As missiles rain down on Ukraine’s telecommunications infrastructure, including Kyiv’s TV tower, hackers have been attacking in cyberspace.
Sergei Supinsky/AFP via Getty Images
Russian hackers have been attacking Ukraine for years, but with help from US government agencies, businesses and universities, Ukraine’s cyber defenses have grown stronger.
There is little evidence that Russia has coordinated cyber operations with conventional military operations in Ukraine.
Russian Defense Ministry Press Service via AP
Cyberattacks can be devastating, just not on the battlefield, according to researchers who looked at 10 years of armed conflicts around the world.
Russian forces have the capability to jam signals from satellites, affecting communications and navigation.
Vitaly V. Kuzmin/Wikimedia
From jamming satellite signals to spreading disinformation, Russia’s military has sophisticated technologies it’s bringing to the battlefield in Ukraine.
Hackers can get eyes inside systems that are supposed to be secure.
Yuichiro Chino via Getty Images
Russian information warriors have the capacity to damage critical US infrastructure systems.
Russian President Vladimir Putin walks through a hall in the building housing Russia’s GRU military intelligence service.
Dmitry Astakhov, Sputnik, Government Pool Photo via AP
Troop buildups and diplomatic negotiations highlight the threat of a major land war in Europe. In cyberspace, Russia has been attacking Ukrainian infrastructure and government operations for years.
The Department of Justice indicted six officers of Russia’s GRU military intelligence service in October 2020 on charges of hacking and deploying malware.
Andrew Harnik - Pool/Getty Images
Russia probably has the means to attack US electrical grids and otherwise create havoc but probably won’t go that far. Instead, watch for disinformation aimed at undermining the US and NATO.
At this month’s summit, US President Joe Biden warned his counterpart Vladimir Putin of reprisals against ‘persistent malicious cyber-attacks’. But it will take more than posturing to end the stand-off.
The U.S. Justice Department was among many federal agencies and private companies whose networks suffered intrusions from Russian hackers.
AP Photo/Jacquelyn Martin
A scholar of cyber conflict sets out why retaliation doesn’t prevent future attacks, and explains what might have a better chance.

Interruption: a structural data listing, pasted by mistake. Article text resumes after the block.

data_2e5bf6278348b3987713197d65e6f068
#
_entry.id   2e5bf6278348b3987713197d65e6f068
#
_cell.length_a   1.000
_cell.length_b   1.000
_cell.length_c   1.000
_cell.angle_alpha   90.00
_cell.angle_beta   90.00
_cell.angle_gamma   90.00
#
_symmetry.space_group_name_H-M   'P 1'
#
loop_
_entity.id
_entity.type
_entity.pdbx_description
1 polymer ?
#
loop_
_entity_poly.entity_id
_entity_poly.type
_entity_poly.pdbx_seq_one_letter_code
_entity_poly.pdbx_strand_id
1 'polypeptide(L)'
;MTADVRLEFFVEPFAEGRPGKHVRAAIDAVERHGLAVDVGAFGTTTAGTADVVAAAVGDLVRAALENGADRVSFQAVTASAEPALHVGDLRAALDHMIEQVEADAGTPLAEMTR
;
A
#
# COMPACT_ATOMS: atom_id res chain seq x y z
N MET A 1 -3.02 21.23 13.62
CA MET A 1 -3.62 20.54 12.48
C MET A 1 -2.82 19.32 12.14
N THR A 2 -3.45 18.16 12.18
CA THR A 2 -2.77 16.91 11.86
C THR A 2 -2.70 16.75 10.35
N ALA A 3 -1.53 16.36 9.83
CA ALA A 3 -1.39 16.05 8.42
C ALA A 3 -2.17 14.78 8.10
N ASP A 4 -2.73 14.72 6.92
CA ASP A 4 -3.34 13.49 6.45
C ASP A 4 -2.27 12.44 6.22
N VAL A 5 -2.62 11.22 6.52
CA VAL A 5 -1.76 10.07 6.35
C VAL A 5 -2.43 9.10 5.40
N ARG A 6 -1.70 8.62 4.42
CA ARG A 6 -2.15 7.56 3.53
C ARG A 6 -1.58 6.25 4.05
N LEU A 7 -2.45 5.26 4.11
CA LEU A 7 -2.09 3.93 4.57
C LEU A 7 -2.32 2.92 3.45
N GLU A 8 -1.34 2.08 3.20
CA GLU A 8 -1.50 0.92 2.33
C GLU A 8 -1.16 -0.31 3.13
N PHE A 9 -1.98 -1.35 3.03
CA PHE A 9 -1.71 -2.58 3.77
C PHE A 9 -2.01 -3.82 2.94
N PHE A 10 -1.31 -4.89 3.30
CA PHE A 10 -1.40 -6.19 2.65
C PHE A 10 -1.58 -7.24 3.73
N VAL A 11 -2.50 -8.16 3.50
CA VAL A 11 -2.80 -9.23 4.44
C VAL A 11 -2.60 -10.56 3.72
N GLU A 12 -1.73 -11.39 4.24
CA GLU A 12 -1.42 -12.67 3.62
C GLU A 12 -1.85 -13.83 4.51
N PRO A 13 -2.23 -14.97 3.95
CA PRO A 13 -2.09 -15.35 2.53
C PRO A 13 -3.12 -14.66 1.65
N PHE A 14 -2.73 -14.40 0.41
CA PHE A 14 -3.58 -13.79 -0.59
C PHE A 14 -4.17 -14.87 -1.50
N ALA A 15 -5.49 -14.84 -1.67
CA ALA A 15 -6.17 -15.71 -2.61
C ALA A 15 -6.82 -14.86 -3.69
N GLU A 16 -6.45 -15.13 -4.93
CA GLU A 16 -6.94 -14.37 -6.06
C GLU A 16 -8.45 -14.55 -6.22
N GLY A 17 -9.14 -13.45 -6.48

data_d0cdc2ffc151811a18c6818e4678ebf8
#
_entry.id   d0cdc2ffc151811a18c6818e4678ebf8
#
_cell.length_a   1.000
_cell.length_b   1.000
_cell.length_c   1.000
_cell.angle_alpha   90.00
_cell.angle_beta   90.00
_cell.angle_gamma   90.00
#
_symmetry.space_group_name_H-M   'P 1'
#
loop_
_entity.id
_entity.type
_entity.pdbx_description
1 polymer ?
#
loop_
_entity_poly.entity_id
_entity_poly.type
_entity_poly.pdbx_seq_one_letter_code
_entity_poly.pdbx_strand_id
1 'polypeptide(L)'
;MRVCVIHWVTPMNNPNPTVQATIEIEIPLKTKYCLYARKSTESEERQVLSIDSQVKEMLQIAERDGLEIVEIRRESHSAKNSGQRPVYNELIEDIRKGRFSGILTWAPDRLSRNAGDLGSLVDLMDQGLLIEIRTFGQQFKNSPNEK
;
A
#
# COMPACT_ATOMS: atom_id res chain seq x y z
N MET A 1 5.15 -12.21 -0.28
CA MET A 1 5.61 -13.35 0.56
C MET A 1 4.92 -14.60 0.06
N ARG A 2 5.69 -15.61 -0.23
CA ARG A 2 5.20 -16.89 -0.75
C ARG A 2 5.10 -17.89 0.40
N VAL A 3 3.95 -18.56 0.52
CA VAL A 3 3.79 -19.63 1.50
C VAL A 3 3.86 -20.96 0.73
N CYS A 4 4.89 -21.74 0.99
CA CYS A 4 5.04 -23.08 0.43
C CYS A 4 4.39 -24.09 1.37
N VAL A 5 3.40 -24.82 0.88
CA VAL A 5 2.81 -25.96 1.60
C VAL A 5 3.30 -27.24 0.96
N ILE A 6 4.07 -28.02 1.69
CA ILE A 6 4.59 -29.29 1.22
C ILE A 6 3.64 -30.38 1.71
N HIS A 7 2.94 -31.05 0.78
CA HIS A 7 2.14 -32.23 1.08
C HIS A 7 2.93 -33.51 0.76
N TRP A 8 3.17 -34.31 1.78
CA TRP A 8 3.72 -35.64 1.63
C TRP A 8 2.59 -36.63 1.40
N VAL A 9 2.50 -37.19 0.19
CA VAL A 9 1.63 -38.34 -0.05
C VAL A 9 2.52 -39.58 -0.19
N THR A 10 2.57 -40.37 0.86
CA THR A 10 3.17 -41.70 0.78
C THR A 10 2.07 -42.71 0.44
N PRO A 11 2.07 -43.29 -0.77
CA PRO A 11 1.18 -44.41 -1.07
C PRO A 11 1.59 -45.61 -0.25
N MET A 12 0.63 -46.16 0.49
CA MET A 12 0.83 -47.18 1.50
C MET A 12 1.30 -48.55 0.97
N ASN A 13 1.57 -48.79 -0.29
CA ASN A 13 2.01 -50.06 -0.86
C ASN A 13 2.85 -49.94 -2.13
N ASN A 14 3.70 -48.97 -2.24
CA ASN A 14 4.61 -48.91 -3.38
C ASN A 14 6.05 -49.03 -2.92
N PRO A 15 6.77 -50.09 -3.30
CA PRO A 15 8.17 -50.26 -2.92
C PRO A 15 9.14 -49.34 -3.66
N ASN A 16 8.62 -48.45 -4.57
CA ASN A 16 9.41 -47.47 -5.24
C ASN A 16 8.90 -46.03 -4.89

Federal government agencies, from the Treasury Department to the National Nuclear Security Administration, have been compromised by the attack.
Tasos Katopodis/Getty Images
Cyberwarfare is more like cancer than bombs and bullets. Cybersecurity experts are just beginning to make their diagnosis of the Sunburst hack.
Mick Tsikas/AAP Image
Australia is coming under sustained cyber attack by a ‘state-based’ actor, says Prime Minister Scott Morrison, as hackers try to exploit vulnerabilities in business and government software systems.
Real-time cyberattacks on a display at the 175th Cyberspace Operations Group of the Maryland Air National Guard.
U.S. Air Force photo by J.M. Eddins Jr.
In the murky world of cyber espionage and cyber warfare, effective deterrence has long been considered out of reach. A government report argues it’s time to change that.
Shire of Katanning
The wool industry was paralysed for several days after hackers held to ransom the IT system that governs almost all wool sales in Australia and New Zealand. More attacks are a case of if, not when.
In the wake of U.S. killings, Iran’s supreme leader vowed ‘harsh revenge’ – which could come in the form of cyber attacks.
Office of the Iranian Supreme Leader via AP
Less overt than conventional military actions, cyber attacks can have dangerous consequences – especially when they target critical infrastructure systems controlled by the private sector.
Cyber attacks aren’t warfare.
Treating non-violent cyber attacks as warfare could lead to unnecessary escalation.
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Countries may be forced to choose whether they side with the US or China when it comes to Huawei.
The U.S. military is shifting the focus of its cyberwarfare forces.
U.S. Air Force
A new strategy for U.S. Cyber Command seeks to block enemies from achieving their objectives – but may not be successful, and could have unforeseen consequences.
Cyber attacks need two components – the tools to exploit vulnerabilities and the people with the expertise to deploy them.
What constitutes cyberwar?
The difference between probing and mapping and actually attacking depends on the intent of the people doing it, which is hard to figure out and may change. The dangers, however, remain worrying.
The US has charged and sanctioned nine Iranians and an Iranian company for cyber attacks.
The international community should set bright line rules on appropriate responses to cyber attacks before an expansive reading of the “self-defense” clause triggers war.
Countries affected by prolonged periods of cyber warfare need peacekeeping assistance to recover.